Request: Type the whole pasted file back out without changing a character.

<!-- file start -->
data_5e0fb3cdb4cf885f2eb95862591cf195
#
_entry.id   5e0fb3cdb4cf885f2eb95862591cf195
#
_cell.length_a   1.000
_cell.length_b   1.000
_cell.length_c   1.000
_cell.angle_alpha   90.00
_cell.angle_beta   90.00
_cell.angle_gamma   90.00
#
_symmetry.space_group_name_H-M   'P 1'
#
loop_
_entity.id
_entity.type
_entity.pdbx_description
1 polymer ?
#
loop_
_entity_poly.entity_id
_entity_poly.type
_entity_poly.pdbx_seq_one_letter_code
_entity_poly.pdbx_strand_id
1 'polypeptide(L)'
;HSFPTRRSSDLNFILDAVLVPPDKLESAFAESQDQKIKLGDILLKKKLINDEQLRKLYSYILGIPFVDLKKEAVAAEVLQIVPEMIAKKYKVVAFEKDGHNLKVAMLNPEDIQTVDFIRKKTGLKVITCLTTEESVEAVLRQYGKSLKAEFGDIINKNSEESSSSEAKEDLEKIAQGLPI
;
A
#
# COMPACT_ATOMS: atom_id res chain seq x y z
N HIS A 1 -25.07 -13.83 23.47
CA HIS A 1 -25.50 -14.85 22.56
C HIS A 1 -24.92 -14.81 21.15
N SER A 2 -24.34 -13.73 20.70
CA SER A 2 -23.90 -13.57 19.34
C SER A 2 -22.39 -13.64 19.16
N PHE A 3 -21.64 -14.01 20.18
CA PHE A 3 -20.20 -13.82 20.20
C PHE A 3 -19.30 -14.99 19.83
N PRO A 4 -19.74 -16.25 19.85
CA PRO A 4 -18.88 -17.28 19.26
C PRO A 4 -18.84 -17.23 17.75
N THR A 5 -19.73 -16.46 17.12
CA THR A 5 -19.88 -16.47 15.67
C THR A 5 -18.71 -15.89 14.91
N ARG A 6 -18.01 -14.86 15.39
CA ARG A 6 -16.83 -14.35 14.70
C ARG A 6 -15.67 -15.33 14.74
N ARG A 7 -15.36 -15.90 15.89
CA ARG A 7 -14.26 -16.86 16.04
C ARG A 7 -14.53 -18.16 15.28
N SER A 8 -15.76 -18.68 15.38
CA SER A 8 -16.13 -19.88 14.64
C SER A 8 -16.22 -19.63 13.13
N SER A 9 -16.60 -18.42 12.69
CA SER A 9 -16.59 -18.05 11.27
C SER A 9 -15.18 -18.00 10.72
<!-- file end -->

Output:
data_5e0fb3cdb4cf885f2eb95862591cf195
#
_entry.id   5e0fb3cdb4cf885f2eb95862591cf195
#
_cell.length_a   1.000
_cell.length_b   1.000
_cell.length_c   1.000
_cell.angle_alpha   90.00
_cell.angle_beta   90.00
_cell.angle_gamma   90.00
#
_symmetry.space_group_name_H-M   'P 1'
#
loop_
_entity.id
_entity.type
_entity.pdbx_description
1 polymer ?
#
loop_
_entity_poly.entity_id
_entity_poly.type
_entity_poly.pdbx_seq_one_letter_code
_entity_poly.pdbx_strand_id
1 'polypeptide(L)'
;HSFPTRRSSDLNFILDAVLVPPDKLESAFAESQDQKIKLGDILLKKKLINDEQLRKLYSYILGIPFVDLKKEAVAAEVLQIVPEMIAKKYKVVAFEKDGHNLKVAMLNPEDIQTVDFIRKKTGLKVITCLTTEESVEAVLRQYGKSLKAEFGDIINKNSEESSSSEAKEDLEKIAQGLPI
;
A
#
# COMPACT_ATOMS: atom_id res chain seq x y z
N HIS A 1 -25.07 -13.83 23.47
CA HIS A 1 -25.50 -14.85 22.56
C HIS A 1 -24.92 -14.81 21.15
N SER A 2 -24.34 -13.73 20.70
CA SER A 2 -23.90 -13.57 19.34
C SER A 2 -22.39 -13.64 19.16
N PHE A 3 -21.64 -14.01 20.18
CA PHE A 3 -20.20 -13.82 20.20
C PHE A 3 -19.30 -14.99 19.83
N PRO A 4 -19.74 -16.25 19.85
CA PRO A 4 -18.88 -17.28 19.26
C PRO A 4 -18.84 -17.23 17.75
N THR A 5 -19.73 -16.46 17.12
CA THR A 5 -19.88 -16.47 15.67
C THR A 5 -18.71 -15.89 14.91
N ARG A 6 -18.01 -14.86 15.39
CA ARG A 6 -16.83 -14.35 14.70
C ARG A 6 -15.67 -15.33 14.74
N ARG A 7 -15.36 -15.90 15.89
CA ARG A 7 -14.26 -16.86 16.04
C ARG A 7 -14.53 -18.16 15.28
N SER A 8 -15.76 -18.68 15.38
CA SER A 8 -16.13 -19.88 14.64
C SER A 8 -16.22 -19.63 13.13
N SER A 9 -16.60 -18.42 12.69
CA SER A 9 -16.59 -18.05 11.27
C SER A 9 -15.18 -18.00 10.72